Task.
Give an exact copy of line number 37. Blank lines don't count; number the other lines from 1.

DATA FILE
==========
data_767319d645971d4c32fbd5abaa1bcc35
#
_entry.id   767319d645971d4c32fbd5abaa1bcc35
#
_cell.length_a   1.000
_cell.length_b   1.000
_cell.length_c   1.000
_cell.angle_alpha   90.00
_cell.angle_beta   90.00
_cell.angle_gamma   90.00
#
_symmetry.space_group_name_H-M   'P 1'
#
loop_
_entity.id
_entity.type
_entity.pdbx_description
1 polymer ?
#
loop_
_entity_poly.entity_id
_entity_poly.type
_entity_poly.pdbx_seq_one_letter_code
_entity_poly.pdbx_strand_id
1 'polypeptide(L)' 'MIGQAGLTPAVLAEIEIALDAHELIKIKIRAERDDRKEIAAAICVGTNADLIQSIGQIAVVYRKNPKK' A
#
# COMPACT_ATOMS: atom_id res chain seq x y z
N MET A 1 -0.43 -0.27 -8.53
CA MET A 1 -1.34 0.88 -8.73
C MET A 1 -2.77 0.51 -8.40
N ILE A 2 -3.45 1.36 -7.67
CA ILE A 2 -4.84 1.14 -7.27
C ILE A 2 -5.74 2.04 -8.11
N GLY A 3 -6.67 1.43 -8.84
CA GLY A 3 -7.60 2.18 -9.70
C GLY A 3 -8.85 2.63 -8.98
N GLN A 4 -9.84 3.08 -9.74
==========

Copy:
N GLN A 4 -9.84 3.08 -9.74